GM ignition-switch deaths rise to 30

A program that offers financial compensation for people hurt or killed in accidents linked to defective ignition switches in General Motors vehicles has approved another death claim. That raises to 30 the number of deaths related to the faulty part.

The program, which is being administered on behalf of the automaker by attorney Kenneth Feinberg, reports having received a total of 1,580 claims for injuries.

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Feinberg's office has approved 61 claims since the initiative was launched in August. Of that number, 30 involved fatal crashes, and 31 were for accidents involving serious injuries. GM for months said it had identified only 13 people who had died in crashes linked to the ignition switches.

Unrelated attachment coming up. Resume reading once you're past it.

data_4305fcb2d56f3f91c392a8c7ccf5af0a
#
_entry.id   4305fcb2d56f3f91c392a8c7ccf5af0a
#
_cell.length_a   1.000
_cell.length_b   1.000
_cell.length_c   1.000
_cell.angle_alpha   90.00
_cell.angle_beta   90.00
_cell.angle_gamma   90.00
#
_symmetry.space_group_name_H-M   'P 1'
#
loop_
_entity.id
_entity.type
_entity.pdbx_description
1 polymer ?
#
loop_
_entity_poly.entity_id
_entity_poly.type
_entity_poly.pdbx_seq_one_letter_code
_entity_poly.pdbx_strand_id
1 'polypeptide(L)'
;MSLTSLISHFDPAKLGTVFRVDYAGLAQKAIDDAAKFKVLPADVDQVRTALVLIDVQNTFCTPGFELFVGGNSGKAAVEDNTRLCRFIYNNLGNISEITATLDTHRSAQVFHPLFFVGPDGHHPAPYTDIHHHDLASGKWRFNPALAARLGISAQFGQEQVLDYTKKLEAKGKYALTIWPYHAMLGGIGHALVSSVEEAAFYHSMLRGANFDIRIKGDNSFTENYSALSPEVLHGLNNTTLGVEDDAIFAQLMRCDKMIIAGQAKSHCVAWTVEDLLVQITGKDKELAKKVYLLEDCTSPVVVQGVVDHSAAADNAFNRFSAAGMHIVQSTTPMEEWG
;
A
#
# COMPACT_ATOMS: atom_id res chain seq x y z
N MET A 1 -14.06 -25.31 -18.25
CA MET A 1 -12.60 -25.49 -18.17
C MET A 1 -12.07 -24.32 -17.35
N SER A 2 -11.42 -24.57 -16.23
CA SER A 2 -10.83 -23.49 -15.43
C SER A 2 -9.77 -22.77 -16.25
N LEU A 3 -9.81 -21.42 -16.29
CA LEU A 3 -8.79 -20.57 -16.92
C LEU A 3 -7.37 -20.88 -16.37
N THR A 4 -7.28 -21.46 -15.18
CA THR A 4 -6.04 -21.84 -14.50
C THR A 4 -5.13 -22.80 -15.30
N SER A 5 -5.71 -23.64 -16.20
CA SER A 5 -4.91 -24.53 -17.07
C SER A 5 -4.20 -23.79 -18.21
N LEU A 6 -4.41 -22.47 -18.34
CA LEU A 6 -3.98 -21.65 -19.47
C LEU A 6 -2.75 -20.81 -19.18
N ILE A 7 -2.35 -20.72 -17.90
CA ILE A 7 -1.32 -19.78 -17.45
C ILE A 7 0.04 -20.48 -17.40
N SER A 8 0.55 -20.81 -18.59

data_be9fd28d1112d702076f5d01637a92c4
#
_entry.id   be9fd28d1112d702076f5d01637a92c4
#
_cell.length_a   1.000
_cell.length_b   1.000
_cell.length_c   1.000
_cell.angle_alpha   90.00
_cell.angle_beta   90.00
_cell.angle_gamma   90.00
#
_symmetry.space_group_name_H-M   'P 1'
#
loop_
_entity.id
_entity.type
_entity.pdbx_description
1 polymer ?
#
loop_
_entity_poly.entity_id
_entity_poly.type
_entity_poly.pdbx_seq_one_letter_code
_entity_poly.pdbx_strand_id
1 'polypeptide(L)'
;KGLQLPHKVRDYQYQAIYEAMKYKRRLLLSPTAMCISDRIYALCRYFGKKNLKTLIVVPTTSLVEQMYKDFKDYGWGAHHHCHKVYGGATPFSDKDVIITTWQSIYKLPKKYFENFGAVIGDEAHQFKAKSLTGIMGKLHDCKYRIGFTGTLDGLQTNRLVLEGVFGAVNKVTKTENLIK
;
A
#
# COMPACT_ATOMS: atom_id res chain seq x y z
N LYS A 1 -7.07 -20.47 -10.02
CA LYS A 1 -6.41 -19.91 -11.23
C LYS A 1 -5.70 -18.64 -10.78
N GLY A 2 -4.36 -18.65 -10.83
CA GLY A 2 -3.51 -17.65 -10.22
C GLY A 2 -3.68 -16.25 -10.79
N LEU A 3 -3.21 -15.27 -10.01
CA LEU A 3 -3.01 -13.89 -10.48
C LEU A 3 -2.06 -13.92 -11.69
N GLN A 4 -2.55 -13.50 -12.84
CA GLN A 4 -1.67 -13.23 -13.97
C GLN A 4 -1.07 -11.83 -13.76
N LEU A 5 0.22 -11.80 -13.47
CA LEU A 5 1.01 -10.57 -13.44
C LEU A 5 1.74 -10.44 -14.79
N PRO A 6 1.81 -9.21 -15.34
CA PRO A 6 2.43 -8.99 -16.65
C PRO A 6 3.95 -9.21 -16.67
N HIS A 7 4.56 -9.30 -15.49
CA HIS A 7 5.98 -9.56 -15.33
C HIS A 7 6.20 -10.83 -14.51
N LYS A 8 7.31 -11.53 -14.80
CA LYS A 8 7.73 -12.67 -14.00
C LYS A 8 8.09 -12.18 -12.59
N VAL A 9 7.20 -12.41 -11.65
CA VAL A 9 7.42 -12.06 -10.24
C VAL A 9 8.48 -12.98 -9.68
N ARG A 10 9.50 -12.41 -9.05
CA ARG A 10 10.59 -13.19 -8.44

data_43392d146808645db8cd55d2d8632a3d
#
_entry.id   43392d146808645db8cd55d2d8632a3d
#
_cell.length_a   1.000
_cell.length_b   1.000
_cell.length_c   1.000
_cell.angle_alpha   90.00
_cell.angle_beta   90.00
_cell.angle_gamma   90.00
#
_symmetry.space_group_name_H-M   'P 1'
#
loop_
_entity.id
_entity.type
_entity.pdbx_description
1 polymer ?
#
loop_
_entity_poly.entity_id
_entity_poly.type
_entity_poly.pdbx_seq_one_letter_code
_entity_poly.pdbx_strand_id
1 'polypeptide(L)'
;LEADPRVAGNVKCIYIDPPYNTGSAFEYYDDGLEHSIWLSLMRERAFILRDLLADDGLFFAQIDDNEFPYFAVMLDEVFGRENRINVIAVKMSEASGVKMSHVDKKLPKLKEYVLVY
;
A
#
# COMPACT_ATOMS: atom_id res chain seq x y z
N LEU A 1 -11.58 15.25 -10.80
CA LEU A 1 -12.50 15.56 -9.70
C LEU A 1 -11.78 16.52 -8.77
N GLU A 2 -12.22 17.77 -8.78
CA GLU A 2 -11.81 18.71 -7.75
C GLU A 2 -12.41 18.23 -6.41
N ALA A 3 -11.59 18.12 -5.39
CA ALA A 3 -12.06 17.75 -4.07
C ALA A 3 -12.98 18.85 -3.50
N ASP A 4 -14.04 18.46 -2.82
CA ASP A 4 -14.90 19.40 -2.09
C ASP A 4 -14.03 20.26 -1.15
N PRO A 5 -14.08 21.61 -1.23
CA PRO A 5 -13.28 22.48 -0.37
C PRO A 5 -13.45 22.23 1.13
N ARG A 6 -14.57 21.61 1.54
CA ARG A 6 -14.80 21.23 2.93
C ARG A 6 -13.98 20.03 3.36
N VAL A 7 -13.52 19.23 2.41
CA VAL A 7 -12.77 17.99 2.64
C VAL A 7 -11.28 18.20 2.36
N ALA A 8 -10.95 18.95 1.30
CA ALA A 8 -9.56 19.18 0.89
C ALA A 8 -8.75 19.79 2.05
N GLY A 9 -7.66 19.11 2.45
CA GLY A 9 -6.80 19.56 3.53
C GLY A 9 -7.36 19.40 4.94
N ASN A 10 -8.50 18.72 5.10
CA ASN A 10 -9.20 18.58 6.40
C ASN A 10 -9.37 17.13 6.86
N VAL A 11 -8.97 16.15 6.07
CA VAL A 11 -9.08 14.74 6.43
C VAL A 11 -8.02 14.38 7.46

GM has acknowledged that it knew about faulty ignition switches in Chevrolet Cobalts and other small cars for more than a decade. The company didn't start recalling 2.6 million small cars until February.

GM has recalled more than 30 million vehicles worldwide, including more than 26.5 million in the U.S., this year because of a range of problems.